Users without Visa debit cards can also use the bill split and money transfer feature on Walnut. To facilitate P2P money transfer to eligible Visa accounts, Walnut uses Visa APIs and the ICICI Bank payment gateway. While all transactions are processed through ICICI Bank, the facility allows customers to transfer funds using any bank's Visa debit cards.
Walnut is currently a pre-revenue company, but aims to start monetising through different channels in the future once they achieve sufficient traction. They are currently running pilot programmes to explore different revenue streams. Amit noted that they are a 'made in India, for India' app and their most active user base consists of youngsters in the age group of 21 to 30. Walnut is currently free to download and use for end consumers, and is trying to gain the convenience of wallets and merge it with the utility of bank accounts. He said,
We enable direct money transfer between two bank accounts. There is no prepaid instrument in between, so money can't get stuck anywhere. Most banks will charge for a transfer, but we are providing the service for free at this stage.
Amit said that Walnut has been working with Visa for the past six months to bring Visa Direct, which is popular abroad, to India. T.R. Ramachandran, Group Country Manager, India and South Asia, Visa, said, “Visa has launched Visa Developer, an open platform to enable and support our clients and partners to create innovative commerce experiences faster, and with greater flexibly. The platform provides access to Visa’s APIs for a suite of Visa’s payment products and services.”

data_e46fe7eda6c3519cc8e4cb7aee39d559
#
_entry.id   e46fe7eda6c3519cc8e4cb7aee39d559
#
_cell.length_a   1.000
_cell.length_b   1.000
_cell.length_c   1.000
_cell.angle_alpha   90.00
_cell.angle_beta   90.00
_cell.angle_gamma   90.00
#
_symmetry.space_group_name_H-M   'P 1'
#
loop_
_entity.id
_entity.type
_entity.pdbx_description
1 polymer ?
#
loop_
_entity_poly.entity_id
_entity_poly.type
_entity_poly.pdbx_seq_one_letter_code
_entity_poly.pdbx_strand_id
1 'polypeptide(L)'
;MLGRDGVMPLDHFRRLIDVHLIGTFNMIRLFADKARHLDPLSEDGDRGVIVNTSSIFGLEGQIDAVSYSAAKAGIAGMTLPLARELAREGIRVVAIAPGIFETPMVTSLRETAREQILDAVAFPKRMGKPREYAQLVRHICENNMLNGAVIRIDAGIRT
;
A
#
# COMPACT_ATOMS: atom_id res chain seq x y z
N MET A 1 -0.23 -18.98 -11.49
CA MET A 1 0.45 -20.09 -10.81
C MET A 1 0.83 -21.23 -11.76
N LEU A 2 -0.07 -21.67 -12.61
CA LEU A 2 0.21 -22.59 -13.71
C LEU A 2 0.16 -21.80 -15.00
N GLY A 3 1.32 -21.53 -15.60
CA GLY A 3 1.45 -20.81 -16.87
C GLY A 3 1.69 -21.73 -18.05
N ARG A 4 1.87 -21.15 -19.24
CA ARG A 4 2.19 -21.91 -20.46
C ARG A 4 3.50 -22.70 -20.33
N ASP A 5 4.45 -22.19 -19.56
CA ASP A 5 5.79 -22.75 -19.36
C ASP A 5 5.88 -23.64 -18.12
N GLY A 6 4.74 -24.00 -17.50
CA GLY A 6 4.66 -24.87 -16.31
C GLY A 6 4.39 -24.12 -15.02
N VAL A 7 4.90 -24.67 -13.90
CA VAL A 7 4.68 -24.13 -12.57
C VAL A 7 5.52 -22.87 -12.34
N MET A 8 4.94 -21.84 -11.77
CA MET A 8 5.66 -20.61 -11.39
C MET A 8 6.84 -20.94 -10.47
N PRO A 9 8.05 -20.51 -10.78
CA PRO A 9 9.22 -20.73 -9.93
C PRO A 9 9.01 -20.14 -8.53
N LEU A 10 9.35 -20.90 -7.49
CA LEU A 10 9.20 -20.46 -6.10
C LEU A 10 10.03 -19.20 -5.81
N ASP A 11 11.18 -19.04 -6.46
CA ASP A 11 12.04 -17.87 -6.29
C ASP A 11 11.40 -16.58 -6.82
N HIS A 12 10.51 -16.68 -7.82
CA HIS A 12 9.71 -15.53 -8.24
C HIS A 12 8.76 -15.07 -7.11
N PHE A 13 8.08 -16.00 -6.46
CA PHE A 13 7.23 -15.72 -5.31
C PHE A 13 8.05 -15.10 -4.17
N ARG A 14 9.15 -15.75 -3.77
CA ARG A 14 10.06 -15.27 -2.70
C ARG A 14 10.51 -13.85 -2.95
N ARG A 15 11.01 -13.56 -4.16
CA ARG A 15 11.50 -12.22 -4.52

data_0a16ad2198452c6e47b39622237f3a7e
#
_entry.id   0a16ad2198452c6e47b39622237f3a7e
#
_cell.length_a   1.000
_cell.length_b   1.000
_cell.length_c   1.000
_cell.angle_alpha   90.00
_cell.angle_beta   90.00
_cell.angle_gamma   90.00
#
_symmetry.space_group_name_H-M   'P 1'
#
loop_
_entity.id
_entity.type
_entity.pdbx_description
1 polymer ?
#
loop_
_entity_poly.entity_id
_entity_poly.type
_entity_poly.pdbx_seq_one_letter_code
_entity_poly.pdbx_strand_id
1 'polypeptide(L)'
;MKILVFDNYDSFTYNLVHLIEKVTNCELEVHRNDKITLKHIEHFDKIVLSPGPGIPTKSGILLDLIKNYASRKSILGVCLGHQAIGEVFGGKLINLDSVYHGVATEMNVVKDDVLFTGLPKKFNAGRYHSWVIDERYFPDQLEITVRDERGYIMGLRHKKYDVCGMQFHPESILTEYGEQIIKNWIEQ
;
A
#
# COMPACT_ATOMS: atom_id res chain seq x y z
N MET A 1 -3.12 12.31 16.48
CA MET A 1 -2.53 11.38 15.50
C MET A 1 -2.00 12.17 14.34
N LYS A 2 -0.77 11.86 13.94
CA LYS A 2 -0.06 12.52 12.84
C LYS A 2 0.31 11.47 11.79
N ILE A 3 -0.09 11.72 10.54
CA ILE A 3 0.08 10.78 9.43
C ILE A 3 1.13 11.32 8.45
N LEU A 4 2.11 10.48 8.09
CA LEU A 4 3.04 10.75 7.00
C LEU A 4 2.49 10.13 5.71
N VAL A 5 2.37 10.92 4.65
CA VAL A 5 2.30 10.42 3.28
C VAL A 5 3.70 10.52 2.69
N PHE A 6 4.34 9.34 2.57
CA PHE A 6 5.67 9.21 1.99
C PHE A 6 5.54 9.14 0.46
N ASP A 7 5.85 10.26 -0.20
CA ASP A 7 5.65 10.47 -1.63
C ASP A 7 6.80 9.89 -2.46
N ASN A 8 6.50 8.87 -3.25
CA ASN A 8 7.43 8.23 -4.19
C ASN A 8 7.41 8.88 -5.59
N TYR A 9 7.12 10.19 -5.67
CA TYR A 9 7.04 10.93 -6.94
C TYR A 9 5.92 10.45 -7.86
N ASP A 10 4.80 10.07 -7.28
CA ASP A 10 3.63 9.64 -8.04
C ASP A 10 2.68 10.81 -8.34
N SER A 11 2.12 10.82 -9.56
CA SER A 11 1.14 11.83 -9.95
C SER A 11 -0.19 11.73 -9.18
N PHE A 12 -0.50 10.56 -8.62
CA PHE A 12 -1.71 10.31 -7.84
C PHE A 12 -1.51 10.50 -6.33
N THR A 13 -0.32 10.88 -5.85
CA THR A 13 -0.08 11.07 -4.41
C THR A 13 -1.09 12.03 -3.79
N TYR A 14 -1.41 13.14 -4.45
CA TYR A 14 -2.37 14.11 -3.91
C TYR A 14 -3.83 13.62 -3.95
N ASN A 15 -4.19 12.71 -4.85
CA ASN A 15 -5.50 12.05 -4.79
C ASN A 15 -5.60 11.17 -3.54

As their Android app is more feature rich, and India is mainly an Android market, Walnut considers it to be one of the primary channels. But Amit noted that most iOS users make a lot of high volume transactions, and hence they are an important target market too.
As more of India joins the digital economy, making more transactions online, the need for finance management apps will continue increasing. Time's Internet-backed Smartspends, Moneyview and Slonkit are some of the interesting players in the money management space. When it comes to shared expenses, the market plays host to both global players like Splitwise, and Indian entities like KnoDues and Happay, a business expense management solution for SMEs.
Kusal Roy, Senior General Manager, ICICI Bank said, “At ICICI Bank, we have always leveraged technology to introduce digital innovations and provide a world-class banking experience to our customers. India is among the top three internet users in the world (and internet is being accessed on phones), which is resulting in exponential growth in mobile banking. It is also bringing about a shift in consumer preference, wherein customers want innovative solutions on the go, which is evident from the popularity of apps like Walnut.”
Related read: 11 financial apps that can do wonders for your wallet
Amit noted that their plans for the next few months is to reach a sizable user base, drive transactions, and then start monetising. Walnut aims to expand to a team size of 35-40 people in the next few months to sustain growth. The startup also claimed that they had already closed a series A round of funding prior to this, but declined to share more details at this stage.